Work

A Case For Ditching Resolutions—And Creating A “Not-To-Do List” For 2019

I left my phone tucked next to my pillow this weekend like it was a hotel chocolate waiting for me to discover it later. Despite my smart phone being the requisite link to my social world, job, family, and navigating where to eat a taco—I needed a break from the constant demand of text messages, phone calls, and email responses. And you know what? My friends and family hardly cared that I texted them back 12 hours later.

In those silken hours of uninterrupted time I went for a walk in the winter sun, read for hours, and dined at a swank midcentury steakhouse without once fact-checking my conversation via Google. And my conversations went deeper, my shoulders untensed, and in those long pauses when I would have been looking at my phone new ideas bubbled up. One of those ideas? We’re so set on creating our endless daily “to-do” lists, what if instead we swapped them up for a “not-to-do” list in 2019?

A not-to-do list is exactly what it sounds like. It involves making a list of things that you can consciously abandon, or decide are not worth your time, in order to increase your productivity and work life balance. In our digital age we are hit with so many things calling out for our immediate attention, whether it’s from our email, Slack, or dating apps, a not-to-do list can help prioritize the most worthwhile way to spend our time.

“The wisdom of the crowd does not pertain to your productivity. So you have to get creative about finding out how to not engage in practices that are standard for your colleagues, but perhaps counter-productive for you.”

A not-to-do list may sounds like it was created by stoners (and people like me who quit technology for, um, a few hours) but, in fact, many have championed the idea. Numerous journalists, thinkers, and authors who study beneficial work habits have zeroed in on the concept because productivity is as much about what you don’t do as what is on our bloated to-do lists.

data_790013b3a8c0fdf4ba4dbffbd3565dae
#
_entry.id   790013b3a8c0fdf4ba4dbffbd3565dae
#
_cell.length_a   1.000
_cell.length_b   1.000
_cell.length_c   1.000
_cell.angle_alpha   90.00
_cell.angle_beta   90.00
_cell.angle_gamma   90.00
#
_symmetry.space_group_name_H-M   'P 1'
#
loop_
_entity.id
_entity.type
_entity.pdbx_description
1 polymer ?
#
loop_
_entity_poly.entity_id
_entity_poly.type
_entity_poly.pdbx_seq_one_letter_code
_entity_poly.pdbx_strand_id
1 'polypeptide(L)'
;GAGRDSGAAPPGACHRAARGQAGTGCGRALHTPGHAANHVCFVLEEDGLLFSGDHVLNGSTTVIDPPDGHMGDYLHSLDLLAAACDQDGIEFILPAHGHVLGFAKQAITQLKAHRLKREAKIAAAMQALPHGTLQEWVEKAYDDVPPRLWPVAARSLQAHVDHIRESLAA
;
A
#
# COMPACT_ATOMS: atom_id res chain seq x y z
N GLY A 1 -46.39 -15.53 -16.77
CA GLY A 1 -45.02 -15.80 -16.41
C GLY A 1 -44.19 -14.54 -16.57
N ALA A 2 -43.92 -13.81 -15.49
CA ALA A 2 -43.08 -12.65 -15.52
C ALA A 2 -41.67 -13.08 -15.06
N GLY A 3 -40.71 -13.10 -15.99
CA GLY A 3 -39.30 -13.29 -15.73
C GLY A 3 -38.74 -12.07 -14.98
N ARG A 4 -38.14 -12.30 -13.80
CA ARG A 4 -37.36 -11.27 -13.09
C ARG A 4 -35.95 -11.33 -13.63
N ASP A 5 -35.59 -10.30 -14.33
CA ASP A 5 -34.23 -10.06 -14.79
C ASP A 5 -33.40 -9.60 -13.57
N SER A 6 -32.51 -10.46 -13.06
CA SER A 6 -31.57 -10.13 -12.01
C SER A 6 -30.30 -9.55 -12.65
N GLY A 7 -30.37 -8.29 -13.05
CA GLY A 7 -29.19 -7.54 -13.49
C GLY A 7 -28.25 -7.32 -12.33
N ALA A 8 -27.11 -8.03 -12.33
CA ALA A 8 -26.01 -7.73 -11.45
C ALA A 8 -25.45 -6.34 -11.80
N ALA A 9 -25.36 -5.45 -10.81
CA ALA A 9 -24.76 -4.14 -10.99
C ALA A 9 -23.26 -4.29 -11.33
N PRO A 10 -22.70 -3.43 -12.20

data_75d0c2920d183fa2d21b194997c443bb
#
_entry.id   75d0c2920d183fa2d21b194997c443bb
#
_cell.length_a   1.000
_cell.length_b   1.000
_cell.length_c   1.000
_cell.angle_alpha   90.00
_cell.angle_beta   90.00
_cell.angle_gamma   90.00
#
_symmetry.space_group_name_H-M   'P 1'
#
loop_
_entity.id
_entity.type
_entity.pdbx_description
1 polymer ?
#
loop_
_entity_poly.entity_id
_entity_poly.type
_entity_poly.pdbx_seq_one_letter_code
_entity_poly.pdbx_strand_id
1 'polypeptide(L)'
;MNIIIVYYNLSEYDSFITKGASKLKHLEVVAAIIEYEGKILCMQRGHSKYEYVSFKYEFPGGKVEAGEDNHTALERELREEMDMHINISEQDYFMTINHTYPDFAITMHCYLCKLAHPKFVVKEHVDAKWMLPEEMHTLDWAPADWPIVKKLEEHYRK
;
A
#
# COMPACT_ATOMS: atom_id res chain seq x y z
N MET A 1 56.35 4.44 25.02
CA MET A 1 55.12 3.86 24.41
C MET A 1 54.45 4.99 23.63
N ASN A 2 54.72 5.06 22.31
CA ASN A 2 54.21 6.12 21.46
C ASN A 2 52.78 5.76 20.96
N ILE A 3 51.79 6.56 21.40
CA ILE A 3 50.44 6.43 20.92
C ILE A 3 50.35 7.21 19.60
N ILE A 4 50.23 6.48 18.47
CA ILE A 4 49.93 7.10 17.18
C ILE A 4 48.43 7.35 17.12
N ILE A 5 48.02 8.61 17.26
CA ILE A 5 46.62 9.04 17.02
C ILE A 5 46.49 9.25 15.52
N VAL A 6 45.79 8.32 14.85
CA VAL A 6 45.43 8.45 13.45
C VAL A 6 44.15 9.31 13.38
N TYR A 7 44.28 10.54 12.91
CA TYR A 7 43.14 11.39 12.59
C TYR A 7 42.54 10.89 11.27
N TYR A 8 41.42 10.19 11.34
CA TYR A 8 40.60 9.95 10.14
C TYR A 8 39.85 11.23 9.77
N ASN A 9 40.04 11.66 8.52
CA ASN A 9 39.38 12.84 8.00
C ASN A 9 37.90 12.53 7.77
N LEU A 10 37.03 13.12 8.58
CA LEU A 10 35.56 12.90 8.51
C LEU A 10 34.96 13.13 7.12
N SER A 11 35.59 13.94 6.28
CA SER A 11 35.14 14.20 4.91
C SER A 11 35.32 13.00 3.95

One such individual Jocelyn K. Glei, the host of the popular podcast Hurry Slowly. Glei writes on her blog, “In this age of distraction, we’re all dodging and weaving between so much incoming information that what you don’t do on a daily basis has become as important—if not more—as what you do execute on.”

Here’s a list of things that Glei does not do while she works: Schedule morning meetings, listen to music or radio with words, look at emails until she has done 90-minutes of truly productive work, eat lunch at her desk, and use Slack, among many other seemingly mandatory tasks.

While many of us may be required to be on Slack for our job, there are other things that we can set limits on in our daily lives. Some not-to-do list items on my agenda for 2019? One day out of seven where I do absolutely no work, one day where I don’t drive, and blocking off parts of my calendar as “busy” to get more writing or creative brainstorming done.

“Here’s a list of things that Glei does not do while she works: Schedule morning meetings, listen to music or radio with words, look at emails until she has done 90-minutes of truly productive work, eat lunch at her desk, and use Slack.”

Of course, my not-to-do list is going to look different than yours. I know it’s a privilege that I can abandon my phone for hours at a time and have a no-car day. Every person’s not-to-do list is its own unique snowflake as Glei notes: “Generally speaking, the wisdom of the crowd does not pertain to your productivity. So you have to get creative about finding out how to not engage in practices that are standard for your colleagues, but perhaps counter-productive for you.”

What are other ways that you can create your own not-to-do list? The first step is to look at your big picture goals and what you want to achieve. Work-life balance is a priority for me, but your goal might be launching your side hustle into a full-time gig or whittling away a chunk of time to learn some new skills.

According to productivity experts, once you are clear on where you want to be in your career in a year to six months from now, that can help you crystalize the daily things you can do that make up your not-t0-do list. After determining what your daily tasks are to reach your goal examine your usual to-do lists, how does each item relate to your goal?

If an item is dragging you—for example, my attention-sucking dynamic with my phone was preventing me from being present and relaxing during the weekend—then simply drop it. Like it’s hot.


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